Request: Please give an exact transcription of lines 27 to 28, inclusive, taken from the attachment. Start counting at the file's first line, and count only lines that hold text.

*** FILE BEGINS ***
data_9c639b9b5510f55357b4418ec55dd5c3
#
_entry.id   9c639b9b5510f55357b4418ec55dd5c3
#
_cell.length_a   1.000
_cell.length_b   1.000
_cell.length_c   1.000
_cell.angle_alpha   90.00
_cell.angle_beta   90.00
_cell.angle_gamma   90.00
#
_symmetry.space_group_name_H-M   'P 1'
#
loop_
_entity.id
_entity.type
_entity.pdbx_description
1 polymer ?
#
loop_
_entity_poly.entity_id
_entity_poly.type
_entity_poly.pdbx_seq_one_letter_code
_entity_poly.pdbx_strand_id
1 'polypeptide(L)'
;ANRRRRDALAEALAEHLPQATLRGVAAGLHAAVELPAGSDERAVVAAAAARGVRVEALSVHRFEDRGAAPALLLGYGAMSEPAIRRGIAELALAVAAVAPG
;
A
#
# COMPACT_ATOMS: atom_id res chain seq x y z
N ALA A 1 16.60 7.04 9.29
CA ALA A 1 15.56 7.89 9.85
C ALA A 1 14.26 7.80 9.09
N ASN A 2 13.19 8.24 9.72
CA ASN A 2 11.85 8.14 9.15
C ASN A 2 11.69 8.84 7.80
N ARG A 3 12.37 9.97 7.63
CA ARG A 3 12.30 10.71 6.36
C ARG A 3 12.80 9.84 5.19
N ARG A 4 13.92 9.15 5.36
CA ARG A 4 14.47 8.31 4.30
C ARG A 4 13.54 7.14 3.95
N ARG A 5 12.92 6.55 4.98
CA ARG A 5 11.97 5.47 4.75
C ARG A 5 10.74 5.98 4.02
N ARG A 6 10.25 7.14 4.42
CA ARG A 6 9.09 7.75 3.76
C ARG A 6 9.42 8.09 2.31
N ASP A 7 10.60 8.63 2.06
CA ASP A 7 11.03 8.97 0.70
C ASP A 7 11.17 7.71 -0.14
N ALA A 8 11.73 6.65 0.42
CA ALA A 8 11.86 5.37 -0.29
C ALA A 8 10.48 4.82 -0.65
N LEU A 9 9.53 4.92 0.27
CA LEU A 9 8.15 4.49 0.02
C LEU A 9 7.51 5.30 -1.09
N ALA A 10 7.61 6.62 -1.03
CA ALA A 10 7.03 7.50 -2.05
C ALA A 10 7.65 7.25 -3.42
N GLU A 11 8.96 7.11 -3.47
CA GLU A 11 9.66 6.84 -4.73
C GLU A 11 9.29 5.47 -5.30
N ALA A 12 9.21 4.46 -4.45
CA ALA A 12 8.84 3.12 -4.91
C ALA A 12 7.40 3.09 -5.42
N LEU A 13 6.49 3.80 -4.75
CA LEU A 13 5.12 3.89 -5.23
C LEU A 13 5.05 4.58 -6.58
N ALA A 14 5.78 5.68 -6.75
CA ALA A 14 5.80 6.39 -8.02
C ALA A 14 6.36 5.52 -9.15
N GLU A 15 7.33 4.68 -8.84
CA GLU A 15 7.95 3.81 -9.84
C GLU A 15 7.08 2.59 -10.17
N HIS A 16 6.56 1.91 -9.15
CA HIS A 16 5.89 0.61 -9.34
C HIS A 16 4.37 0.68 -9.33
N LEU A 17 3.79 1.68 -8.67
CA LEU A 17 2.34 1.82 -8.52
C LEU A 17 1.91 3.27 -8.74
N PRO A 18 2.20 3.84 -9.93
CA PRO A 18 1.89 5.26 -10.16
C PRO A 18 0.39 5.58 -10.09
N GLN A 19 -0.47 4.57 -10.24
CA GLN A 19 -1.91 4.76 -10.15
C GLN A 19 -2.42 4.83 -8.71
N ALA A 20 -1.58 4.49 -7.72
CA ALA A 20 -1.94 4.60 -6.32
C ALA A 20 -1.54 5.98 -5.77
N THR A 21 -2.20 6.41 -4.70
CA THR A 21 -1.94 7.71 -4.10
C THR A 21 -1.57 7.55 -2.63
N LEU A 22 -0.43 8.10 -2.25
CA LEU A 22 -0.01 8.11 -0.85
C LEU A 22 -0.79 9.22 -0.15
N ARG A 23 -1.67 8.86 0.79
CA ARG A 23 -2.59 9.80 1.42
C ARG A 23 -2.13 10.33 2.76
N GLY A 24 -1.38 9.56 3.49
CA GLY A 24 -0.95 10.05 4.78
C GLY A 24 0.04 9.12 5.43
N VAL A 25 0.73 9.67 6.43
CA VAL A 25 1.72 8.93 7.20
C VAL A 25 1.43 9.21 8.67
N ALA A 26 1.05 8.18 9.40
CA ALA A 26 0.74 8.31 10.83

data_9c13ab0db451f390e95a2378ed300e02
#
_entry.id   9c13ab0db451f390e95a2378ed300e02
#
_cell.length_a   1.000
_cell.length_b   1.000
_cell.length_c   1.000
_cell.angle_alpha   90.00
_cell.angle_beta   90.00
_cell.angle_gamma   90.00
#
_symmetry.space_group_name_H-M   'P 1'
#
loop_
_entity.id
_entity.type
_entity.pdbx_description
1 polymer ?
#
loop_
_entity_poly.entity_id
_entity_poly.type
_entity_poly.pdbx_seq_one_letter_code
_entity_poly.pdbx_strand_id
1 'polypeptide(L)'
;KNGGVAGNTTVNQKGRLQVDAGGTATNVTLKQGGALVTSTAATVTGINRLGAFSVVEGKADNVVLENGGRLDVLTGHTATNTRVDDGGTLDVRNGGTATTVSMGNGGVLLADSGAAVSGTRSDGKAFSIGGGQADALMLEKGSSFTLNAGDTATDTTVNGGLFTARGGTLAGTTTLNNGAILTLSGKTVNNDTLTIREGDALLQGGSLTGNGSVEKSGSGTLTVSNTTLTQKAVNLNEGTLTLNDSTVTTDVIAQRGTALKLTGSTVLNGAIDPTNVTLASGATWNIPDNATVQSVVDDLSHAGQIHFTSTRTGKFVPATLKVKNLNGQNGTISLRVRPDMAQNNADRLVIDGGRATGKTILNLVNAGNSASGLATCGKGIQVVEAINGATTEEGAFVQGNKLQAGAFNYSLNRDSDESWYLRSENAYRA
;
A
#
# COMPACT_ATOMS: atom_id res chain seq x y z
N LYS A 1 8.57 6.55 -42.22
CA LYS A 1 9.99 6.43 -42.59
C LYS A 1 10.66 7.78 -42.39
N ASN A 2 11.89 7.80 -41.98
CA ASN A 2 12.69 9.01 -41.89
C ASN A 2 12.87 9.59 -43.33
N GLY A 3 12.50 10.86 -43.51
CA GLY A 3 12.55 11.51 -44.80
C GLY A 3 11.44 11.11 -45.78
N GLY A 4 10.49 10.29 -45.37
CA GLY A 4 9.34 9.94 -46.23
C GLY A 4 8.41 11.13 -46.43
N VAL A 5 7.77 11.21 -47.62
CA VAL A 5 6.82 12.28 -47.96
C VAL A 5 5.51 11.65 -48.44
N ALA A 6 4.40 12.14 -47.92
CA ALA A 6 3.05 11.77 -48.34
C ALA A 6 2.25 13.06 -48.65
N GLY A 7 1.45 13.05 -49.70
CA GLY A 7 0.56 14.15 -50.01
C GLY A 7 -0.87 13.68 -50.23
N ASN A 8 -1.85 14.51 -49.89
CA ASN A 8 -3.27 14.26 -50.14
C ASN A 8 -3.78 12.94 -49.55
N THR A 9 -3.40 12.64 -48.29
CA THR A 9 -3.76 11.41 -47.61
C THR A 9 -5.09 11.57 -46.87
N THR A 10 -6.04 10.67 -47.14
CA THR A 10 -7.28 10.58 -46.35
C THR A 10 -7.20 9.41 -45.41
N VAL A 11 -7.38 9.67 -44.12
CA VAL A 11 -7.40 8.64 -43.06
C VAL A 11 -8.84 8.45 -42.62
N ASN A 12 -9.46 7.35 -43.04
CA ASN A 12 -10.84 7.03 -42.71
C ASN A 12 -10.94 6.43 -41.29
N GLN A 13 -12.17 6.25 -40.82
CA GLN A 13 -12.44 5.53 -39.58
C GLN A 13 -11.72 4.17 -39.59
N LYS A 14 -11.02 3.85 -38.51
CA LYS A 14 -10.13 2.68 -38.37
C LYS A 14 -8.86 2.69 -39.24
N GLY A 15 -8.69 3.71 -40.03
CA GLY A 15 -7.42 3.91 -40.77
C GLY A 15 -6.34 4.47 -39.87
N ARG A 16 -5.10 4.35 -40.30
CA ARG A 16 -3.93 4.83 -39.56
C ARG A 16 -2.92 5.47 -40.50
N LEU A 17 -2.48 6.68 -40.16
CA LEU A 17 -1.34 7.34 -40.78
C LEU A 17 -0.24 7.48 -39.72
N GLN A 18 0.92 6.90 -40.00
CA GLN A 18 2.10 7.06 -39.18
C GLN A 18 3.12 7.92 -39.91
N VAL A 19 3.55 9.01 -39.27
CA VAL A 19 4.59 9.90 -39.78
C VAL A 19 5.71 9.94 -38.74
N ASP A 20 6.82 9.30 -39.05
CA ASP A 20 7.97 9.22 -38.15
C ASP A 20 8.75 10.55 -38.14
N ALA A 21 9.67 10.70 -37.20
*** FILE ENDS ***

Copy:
;
A